What makes a Grand Tourer? Is it the luxury, the performance or the distance-bruising ability of a car with this designation?
It’s an abbreviation that has almost become a mainstay label for anything performance… or so it seems. In fact, the criterion for GT was supposed to be simple: front-engine, rear-wheel-drive, two doors and more power than sense. Furthermore, and this was key, GTs were supposed to prioritise comfort and handling over sprint times.
Take the Bentley Continental GT Coupe, a specimen that is widely regarded as the quintessential Grand Tourer. It has most of the above-mentioned characteristics and then some substantial luxury to boot. Add to that the W12 engine that produces 467 kW and 900 Nm of torque translating into an effortless power delivery and it is the perfect weapon for chasing the horizon with the added tractability of all-wheel drive. This kettle of car was changing.
A NEW BREED
That was the envelope, though, and the envelope was always meant to be pushed. Some called it progress. Some, a dilution of purism but one thing was certain, there was a new breed of GT – a breed that was born with four doors and added even more comfort and ‘practicality’ to the deal.
It was the Genesis of cars that were not only fast and sleek but also prioritised front- and rear-passenger comfort in a near-equal measure, elements that were never before phrased together. The Porsche Panamera and Aston Martin Rapide first traversed these murky areas with the German sending drive to all four wheels, while the Briton somewhat stubbornly clung to the GT diktat as far as drive was concerned with its rear-wheel positioning. The Panamera, while polarising in its design and execution, was described as a GT-revolution and even featured segment-firsts such as a dual-clutch gearbox.
AN EXTREME BREED
The Mercedes-AMG GT63S 4-door Coupe we had on test, though, is nothing revolutionary. Not to take anything away from it, but like the Panamera and Rapide, it has four doors. It also has the 4Matic all-wheel drive.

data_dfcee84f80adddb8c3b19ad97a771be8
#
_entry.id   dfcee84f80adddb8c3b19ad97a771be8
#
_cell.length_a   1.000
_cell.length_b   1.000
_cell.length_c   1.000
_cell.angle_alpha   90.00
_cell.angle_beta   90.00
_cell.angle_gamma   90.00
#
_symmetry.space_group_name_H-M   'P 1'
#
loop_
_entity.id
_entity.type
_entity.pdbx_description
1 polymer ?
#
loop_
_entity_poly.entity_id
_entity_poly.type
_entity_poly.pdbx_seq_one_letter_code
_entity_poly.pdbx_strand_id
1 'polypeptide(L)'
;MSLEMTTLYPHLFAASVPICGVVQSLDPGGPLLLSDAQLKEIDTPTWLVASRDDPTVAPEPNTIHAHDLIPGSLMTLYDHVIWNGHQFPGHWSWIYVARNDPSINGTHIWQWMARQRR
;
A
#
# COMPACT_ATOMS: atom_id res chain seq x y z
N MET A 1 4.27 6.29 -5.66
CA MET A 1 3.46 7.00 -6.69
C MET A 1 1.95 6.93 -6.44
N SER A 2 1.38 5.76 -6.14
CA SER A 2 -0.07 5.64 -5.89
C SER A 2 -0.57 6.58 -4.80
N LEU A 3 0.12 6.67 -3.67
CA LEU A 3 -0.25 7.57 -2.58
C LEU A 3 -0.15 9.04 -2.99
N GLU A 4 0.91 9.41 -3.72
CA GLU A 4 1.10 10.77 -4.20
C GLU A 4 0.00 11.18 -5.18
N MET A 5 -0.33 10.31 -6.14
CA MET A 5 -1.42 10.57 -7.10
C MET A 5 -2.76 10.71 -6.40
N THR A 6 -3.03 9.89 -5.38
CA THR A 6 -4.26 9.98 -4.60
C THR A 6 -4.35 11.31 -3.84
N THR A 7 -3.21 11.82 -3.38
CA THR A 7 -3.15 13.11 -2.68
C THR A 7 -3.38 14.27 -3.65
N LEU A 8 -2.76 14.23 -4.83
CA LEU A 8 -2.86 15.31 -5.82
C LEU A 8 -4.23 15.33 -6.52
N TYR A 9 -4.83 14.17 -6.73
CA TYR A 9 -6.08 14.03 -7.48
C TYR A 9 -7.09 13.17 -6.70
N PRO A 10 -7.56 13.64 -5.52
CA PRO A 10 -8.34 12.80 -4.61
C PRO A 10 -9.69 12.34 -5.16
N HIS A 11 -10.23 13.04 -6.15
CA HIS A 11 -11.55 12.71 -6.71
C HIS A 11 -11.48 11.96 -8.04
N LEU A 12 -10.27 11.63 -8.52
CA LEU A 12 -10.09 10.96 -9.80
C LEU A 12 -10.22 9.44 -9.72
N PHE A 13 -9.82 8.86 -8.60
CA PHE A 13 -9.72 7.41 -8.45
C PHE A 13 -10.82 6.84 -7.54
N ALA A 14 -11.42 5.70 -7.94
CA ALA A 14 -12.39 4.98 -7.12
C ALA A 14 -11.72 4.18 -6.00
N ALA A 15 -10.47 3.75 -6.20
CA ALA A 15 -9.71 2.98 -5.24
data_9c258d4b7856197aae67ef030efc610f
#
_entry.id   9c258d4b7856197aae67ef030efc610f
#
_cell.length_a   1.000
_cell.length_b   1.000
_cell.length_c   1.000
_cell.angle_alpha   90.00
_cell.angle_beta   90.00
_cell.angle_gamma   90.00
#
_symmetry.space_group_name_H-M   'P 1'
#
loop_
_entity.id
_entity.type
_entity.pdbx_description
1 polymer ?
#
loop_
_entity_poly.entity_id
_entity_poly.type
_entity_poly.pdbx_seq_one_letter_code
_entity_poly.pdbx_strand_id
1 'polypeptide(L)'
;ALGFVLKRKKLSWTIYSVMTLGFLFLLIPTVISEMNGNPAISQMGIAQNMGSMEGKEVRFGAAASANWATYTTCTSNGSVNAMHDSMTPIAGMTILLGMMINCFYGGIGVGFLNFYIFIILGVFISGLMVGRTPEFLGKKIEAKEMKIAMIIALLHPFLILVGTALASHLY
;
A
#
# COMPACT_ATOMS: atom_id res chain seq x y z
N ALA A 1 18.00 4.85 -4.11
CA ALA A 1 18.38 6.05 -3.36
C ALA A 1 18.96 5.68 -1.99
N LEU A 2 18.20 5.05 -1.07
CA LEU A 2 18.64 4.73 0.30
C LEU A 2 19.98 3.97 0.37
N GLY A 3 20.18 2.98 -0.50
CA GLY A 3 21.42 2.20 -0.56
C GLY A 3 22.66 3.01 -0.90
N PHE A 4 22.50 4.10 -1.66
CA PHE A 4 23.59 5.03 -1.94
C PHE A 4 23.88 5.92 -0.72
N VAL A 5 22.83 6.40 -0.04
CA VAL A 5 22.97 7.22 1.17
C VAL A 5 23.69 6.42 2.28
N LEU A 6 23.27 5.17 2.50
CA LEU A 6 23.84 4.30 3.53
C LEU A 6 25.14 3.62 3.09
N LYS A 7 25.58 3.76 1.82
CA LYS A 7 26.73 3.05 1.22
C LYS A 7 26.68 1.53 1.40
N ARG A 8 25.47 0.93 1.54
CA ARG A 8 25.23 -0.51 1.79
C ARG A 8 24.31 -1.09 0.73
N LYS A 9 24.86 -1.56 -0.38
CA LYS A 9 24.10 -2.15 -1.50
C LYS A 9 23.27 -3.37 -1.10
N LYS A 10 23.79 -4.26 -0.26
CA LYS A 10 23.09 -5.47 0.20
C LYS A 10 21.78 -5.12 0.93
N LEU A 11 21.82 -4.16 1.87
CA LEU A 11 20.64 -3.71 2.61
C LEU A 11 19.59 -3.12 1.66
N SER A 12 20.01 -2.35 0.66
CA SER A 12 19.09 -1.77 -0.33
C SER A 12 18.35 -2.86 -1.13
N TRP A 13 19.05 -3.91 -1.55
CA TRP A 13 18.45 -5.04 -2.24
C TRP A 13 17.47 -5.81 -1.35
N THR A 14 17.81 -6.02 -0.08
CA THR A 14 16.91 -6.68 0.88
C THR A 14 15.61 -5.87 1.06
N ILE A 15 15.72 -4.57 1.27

Instead of reinventing the GT altogether, the Affalterbach-based performance firm has taken everything that makes the two-door GT tick and fused it into the DNA of the four-door variant. It’s essentially like genetic manipulation; creating the perfect specimen that combines all the right frills, handling traits and performance.
It wasn’t, however, just the performance and luxury rudiments that were carried over, but some visual make-up as well. The grille, for one, was transferred while the rest of the frontal façade, that still happens to bear a resemblance, turned the dials of both aggression and sophistication up a notch.
The rear-view, meanwhile, is drastically different from that of the GT 2-door with the only elements sharing any likeness being the central rear diffuser and the air outlets that dispenses with the intense brake-heat.
On the inside, too, are familiar bits and bobs like the centre tunnel. It looks good and sporty and all the parts of speech you’d associate with the interior of an exotic car, but it inherited some of the issues as well.
Stowage for one: the centre bin is too deep to put all one’s everyday codicils like cell phones and wallets, and while your instinct would be to slide open the little cubby that looks to conveniently house a nifty cupholder, you’d be disappointed to find just another deep hole that’s not much good for anything besides misplacing items.